From (1.15), we notice that the invariance of the space- time interval of the Theory of Relativity is equivalent to the invariance of the time dependent phase variation of a quantum particle, and define a Relativistic Quantum Principle: The scalar tim-dependent phase variation of a quantum particle wave is an invariant for an arbitrary change of coordinates. On this basis, in section 2 we obtain the relativistic transform of the space- time coordinates, and the relativistic dynamics of the particle waves. In section 3, we consider a quantum particle in a field described by a scalar potential conjugated to time, and a vector potential conjugated to coordinates. We obtain the Lagrange equation as the velocity of the particle waves, the Lorentz force, and the Maxwell equations. In section 4, based on the Relativistic Quantum Principle, we obtain the dynamics of a quantum particle in electromagnetic field. In section 5, from the invariance of the time dependent phase of a quantum particle at an arbitrary change of coordinates, we obtain the relativistic transform of the electromagnetic field. In section 6, we obtain a relativistic equation for the quantum particle waves, show that the solution of the Schrödinger equation is only the amplitude of the wave function of a quantum particle, which also includes a rapidly varying factor depending on the particle rest mass, and derive the spin of a quantum particle wave. In section 7, we consider the inversion of two particles as a double rotation of these particles, and obtain the spin-statistic relation. In section 8, we consider a coordinate deformation according to the Theory of General Relativity, and obtain the dynamics of the particle waves in gravitational field. In section 9, we consider the particle waves as a distribution of matter described by a density and a velocity field, and find that these waves are perpendicular to the geodesic tracks. We derive an invariant for the matter density of a quantum particle, and an equation of conservation of this matter. Section 10 is for conclusions.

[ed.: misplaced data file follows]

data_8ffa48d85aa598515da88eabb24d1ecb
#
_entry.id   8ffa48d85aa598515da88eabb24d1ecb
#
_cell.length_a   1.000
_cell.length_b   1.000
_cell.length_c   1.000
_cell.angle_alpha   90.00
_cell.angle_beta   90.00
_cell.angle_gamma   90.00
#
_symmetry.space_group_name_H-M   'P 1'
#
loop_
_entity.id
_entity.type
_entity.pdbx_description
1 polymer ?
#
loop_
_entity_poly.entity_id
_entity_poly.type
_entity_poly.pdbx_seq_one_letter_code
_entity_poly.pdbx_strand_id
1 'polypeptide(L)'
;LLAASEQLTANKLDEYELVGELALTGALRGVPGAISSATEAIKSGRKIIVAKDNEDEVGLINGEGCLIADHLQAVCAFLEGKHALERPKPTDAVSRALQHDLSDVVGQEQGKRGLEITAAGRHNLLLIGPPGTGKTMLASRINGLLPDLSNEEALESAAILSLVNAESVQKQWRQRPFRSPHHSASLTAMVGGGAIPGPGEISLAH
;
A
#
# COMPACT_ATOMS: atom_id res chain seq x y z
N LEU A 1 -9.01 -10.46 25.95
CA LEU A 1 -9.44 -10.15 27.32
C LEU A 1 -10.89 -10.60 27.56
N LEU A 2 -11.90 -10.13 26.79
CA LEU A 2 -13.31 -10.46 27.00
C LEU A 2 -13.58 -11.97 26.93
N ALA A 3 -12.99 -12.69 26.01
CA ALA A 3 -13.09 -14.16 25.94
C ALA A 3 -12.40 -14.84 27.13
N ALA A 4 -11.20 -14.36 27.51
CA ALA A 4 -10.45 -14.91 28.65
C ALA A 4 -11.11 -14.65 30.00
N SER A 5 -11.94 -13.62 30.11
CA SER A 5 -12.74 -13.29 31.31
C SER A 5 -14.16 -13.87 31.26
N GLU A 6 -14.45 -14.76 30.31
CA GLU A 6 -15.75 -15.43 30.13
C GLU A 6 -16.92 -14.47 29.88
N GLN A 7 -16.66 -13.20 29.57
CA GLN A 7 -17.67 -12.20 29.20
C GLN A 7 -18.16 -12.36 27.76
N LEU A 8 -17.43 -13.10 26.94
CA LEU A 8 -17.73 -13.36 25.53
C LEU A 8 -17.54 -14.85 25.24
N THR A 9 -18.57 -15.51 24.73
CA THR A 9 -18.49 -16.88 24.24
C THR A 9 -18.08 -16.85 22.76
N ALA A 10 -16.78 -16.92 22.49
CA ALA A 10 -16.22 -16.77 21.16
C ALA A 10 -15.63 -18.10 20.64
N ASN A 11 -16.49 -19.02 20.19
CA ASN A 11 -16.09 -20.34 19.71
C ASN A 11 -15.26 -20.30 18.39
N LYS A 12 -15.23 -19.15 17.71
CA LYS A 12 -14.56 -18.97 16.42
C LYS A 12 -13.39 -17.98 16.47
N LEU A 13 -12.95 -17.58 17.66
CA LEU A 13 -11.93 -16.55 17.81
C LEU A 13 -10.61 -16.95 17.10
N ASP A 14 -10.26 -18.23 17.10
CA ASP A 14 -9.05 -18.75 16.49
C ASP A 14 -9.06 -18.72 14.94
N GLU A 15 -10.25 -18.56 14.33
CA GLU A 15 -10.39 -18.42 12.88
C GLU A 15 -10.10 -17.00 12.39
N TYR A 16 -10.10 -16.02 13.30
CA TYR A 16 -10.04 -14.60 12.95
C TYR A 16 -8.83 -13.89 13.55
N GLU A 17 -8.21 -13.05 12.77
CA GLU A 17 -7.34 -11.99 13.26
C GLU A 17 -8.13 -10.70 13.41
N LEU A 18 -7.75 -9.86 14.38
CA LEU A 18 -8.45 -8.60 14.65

## Relativistic Kinematics and Dynamics

A realistic particle has a finite spectrum as a function of the wave propagation velocity. A finite spectrum is obtained for a relativistic Lagrangian. According to (1.15), the invariance of the scalar time dependent phase variation of a quantum particle wave function is equivalent to the invariance of the space-time interval ds. For such a particle, we obtain the momentum,

as functions of the particle velocity and the cut-off
velocity c. The invariance of the space-time interval means that
a change of coordinates is in fact a rotation of the space-time
coordinates (**Figure 1**).

By a well-known calculation, the relativistic transform of the coordinate intervals is obtained for the quantum particle waves. Thus, from the coordinate transform,

with the expressions of the rotation angle trigonometric functions,

for the coordinates of a quantum particle wave, we obtain the transform:

which, in this case does not refer to the coordinates of some classical particle as in the conventional Theory of Relativity, but to the coordinates of the quantum particle waves.

#### Electromagnetic Field

When a particle with a charge e is placed in a field of a vector potential conjugated to the coordinates, and a scalar potential conjugated to time, for the two wave packets of this particle

a time dependent phase variation arises, with terms proportional to the coordinate variations, and the time variation,

with a mechanical component depending on the particle mass and velocity, and an electromagnetic component as the product of the particle charge with the vector potential. For a quantum particle in a field we consider again the relativistic quantum principle: The time dependent phase variation of a quantum particle is the same in any system of coordinates.

We are in agreement with the Aharonov-Bohm effect [15]: the time-dependent phase of a quantum particle

in a magnetic field includes a term proportional to the space integral of the vector potential of this field: